Investments should be considered over the longer term and should fit in with your overall attitude to risk and financial circumstances.

A brief history of Vanguard

Vanguard is one of the biggest investment management companies in the world.

The company was founded by John “Jack” Bogle in 1975, in Malvern, Pennsylvania, USA.

Bogle was an economics and investment major from Princeton University, with a particular focus of study on the mutual fund industry.

After graduating, he secured a position at Wellington Fund, one of the oldest mutual funds in the US.

However, Bogle noticed a trend in his time there. He realised how many actively managed funds fail when trying to provide the same average returns as the major stock market indices, such as the S&P 500 in the US, or the FTSE 100 in the UK.

The “father” of the index fund

This realisation gave birth to an entire investment strategy: passive investing in funds that do nothing more than match the average market performance of an index by investing directly in it.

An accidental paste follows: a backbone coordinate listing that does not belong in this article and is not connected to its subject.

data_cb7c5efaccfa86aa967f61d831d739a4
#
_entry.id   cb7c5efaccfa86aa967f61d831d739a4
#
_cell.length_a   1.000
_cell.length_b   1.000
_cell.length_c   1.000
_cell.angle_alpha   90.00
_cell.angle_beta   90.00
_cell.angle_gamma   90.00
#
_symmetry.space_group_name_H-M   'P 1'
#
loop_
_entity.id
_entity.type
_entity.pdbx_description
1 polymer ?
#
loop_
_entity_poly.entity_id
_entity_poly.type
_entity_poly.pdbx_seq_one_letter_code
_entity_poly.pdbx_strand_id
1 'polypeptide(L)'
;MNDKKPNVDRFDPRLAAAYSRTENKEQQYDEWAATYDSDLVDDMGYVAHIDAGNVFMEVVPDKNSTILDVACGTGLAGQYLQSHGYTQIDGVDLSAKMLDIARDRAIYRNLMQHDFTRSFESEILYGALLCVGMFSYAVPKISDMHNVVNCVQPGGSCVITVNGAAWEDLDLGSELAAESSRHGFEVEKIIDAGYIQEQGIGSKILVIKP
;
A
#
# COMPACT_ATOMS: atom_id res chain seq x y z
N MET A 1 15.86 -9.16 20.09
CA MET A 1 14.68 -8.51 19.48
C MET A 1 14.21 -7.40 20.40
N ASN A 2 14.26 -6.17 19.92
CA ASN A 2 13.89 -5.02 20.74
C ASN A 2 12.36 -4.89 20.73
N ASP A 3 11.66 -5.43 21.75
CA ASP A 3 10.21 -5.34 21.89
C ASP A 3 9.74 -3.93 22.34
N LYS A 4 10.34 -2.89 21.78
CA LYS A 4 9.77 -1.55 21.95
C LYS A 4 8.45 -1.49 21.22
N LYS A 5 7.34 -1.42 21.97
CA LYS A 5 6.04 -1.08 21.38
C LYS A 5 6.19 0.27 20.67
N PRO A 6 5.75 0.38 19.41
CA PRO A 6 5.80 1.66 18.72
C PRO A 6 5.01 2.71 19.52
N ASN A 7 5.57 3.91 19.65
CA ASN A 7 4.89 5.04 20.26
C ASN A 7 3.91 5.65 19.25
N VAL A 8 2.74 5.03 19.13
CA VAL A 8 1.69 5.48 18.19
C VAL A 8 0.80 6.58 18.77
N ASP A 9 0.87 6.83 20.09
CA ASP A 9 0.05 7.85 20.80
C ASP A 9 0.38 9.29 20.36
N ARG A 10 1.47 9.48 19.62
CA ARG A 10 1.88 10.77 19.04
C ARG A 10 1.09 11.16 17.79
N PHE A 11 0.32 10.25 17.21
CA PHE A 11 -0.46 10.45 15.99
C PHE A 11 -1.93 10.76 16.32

So, in 1975, he created Vanguard Asset Management, his own investment management firm.

Bogle’s investment philosophy was simple: steady investing is the best way to see a return on your money. He believed investors’ money primarily belonged to them, baulking at the high costs that fund managers applied for their work.

In 1976, Vanguard launched the world’s first index fund, an early precursor to the Vanguard 500 Index Fund. To this day, the fund uses the S&P 500 as its underlying index to determine the investments it targets.

Through Vanguard, Jack Bogle is now known as the father of the index fund. In 1999, Fortune magazine named him as “one of the four investment giants of the 20th century” alongside Warren Buffett, Peter Lynch, and Benjamin Graham.

Vanguard: The second-largest asset manager in the world

As the internet changed the way we approach investing, Vanguard kept pace. While Bogle stepped down from his official position of CEO of Vanguard in 1996, the company is now his own investment platform very much built in his image.

After 42 years of helping individuals to make the most of their money, Vanguard launched its DIY platform for UK investors in 2017. This has allowed investors in the UK to make the most of Vanguard’s funds.